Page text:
United Kingdom Announces Immigration Plans for No Deal Brexit
In anticipation of a “No Deal Brexit,” the United Kingdom announced new border controls and immigration options, or “schemes,” for European Union citizens leading up to the effective date of Brexit on October 31, 2019, after Brexit before December 31, 2020, and in the future without free movement between the European Union and the United Kingdom.
- Tougher Border Controls and U.K. Criminality Threshold for Deportation of European Union Citizens: The United Kingdom government indicated their plan to increase enforcement of U.K. immigration laws and border controls and treat criminality more seriously as a ground for deportation.
- Pre-Brexit Options for European Union Citizens: European Union citizens arriving and living in the U.K. before the effective date of Brexit of October 31, 2019, have until at least December 31, 2020 to apply under the EU Settlement Scheme, which is a more streamlined process with less burdensome requirements than will be available post-Brexit or to non-European Union citizens.
- European Temporary Leave to Remain (Euro TLR): After Brexit on October 31, 2019, but before December 31, 2020, European Union citizens may apply for a new U.K. immigration scheme called “European Temporary Leave to Remain (Euro TLR), which may be issued valid for up to three (3) years to reside in the United Kingdom. After December 31, 2020, European Union citizens who did not apply for Euro TLR are anticipated to require application for U.K. immigration status without any preferential treatment compared to non-European Union citizens.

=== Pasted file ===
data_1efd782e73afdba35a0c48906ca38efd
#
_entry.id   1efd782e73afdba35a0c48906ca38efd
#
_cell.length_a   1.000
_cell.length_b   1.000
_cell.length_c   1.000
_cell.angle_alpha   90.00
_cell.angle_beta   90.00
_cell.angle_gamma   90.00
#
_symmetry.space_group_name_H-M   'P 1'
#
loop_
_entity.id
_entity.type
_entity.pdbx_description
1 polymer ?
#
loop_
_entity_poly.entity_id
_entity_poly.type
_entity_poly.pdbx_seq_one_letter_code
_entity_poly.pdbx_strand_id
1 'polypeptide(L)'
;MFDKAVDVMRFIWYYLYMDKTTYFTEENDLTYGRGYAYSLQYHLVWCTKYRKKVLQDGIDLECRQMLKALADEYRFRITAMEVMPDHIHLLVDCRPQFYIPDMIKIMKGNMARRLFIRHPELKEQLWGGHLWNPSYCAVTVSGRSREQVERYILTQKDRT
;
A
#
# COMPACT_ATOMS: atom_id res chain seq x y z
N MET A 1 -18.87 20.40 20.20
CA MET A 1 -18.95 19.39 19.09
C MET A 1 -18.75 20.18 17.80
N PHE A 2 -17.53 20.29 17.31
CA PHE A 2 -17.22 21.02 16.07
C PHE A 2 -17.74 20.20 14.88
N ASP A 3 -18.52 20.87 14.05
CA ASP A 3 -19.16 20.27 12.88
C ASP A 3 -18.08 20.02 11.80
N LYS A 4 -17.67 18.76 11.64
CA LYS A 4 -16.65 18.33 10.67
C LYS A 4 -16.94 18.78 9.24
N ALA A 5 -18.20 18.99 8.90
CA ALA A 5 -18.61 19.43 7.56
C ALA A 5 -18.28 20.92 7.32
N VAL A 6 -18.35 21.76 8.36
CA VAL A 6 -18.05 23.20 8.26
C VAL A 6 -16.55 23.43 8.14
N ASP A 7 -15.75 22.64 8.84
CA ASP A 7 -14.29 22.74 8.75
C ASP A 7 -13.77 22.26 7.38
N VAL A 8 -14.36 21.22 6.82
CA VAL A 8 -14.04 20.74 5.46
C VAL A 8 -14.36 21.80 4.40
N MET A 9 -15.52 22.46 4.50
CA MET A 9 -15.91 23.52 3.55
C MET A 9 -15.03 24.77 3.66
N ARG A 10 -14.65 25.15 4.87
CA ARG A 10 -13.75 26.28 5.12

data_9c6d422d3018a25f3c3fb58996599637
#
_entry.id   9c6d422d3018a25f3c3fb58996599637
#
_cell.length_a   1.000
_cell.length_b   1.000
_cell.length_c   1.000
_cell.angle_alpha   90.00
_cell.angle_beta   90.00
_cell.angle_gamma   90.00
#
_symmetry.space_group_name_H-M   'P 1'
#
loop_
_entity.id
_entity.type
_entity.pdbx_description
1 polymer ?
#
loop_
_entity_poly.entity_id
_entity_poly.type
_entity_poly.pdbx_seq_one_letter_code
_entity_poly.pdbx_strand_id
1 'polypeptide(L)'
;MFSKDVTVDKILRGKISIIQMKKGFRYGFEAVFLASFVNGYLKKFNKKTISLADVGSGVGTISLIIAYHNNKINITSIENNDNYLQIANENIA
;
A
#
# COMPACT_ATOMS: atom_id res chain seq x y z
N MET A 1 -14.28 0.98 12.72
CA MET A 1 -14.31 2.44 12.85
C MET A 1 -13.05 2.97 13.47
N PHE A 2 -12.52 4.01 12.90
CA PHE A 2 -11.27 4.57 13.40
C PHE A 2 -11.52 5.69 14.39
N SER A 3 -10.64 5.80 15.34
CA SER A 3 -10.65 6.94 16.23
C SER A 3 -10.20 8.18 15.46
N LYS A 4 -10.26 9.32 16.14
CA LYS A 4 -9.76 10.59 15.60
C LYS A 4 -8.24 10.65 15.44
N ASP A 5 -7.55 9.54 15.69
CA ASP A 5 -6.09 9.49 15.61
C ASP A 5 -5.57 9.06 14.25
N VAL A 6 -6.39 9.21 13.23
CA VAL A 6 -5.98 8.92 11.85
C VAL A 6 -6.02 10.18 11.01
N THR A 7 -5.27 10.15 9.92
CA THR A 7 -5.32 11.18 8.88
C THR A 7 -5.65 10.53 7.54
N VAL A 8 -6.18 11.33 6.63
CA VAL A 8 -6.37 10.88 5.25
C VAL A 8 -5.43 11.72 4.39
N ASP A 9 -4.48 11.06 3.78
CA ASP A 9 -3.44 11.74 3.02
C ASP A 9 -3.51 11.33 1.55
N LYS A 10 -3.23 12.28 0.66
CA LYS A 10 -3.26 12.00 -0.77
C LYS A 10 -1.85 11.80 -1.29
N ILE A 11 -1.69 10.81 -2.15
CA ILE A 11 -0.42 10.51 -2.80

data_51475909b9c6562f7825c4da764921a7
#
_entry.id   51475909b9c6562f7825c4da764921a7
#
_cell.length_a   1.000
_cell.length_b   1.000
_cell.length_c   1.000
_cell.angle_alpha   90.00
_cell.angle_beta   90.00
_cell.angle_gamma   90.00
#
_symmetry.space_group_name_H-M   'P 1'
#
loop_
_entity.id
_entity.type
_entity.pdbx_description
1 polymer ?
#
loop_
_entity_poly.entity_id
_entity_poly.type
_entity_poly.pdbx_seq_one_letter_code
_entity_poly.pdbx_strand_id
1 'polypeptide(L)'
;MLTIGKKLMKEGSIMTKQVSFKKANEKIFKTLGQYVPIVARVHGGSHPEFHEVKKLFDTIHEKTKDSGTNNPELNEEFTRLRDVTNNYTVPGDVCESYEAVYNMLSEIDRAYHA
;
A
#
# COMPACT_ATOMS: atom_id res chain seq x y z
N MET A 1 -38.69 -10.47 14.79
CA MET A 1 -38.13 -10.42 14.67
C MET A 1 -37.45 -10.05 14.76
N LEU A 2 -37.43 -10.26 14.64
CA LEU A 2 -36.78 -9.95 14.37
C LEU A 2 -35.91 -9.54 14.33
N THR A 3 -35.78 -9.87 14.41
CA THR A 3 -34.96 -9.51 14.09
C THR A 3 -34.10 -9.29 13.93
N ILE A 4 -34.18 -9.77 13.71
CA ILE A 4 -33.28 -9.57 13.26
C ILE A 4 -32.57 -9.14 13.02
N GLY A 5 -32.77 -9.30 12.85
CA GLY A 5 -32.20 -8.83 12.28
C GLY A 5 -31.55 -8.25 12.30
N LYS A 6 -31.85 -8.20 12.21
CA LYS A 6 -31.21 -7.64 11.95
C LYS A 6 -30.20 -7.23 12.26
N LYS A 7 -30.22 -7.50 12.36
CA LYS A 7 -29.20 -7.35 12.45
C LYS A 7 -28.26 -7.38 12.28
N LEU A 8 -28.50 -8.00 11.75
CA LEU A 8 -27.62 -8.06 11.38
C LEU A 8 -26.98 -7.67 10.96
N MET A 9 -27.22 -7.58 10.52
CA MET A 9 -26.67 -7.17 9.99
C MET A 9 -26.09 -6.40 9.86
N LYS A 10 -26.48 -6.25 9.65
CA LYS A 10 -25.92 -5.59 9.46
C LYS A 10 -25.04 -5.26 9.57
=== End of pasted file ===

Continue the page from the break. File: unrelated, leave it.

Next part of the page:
- Plans for a Points-Based Immigration System: The U.K. government announcement included plans or a desire of the current U.K. government for a merit points-based immigration system, referencing Australia’s immigration system, which will purportedly not discriminate or provide preferential treatment on the basis of an applicant’s citizenship.
- Irish Citizens Should Not Be Significantly Impacted from an Immigration Perspective: Different from other European Union citizens, Irish citizens should continue to have greater rights than other EU Member States due to existing Common Travel Area agreements which grant Irish citizens the right to enter, live, and work in the United Kingdom without requesting permission or affirmatively securing a particular U.K. immigration status.
More information and the full government announcement may be found on the U.K. government website here.
Foster will continue to monitor developments associated with Brexit as impacting U.K. immigration options for individuals and businesses and will make future Immigration Updates© available via our website.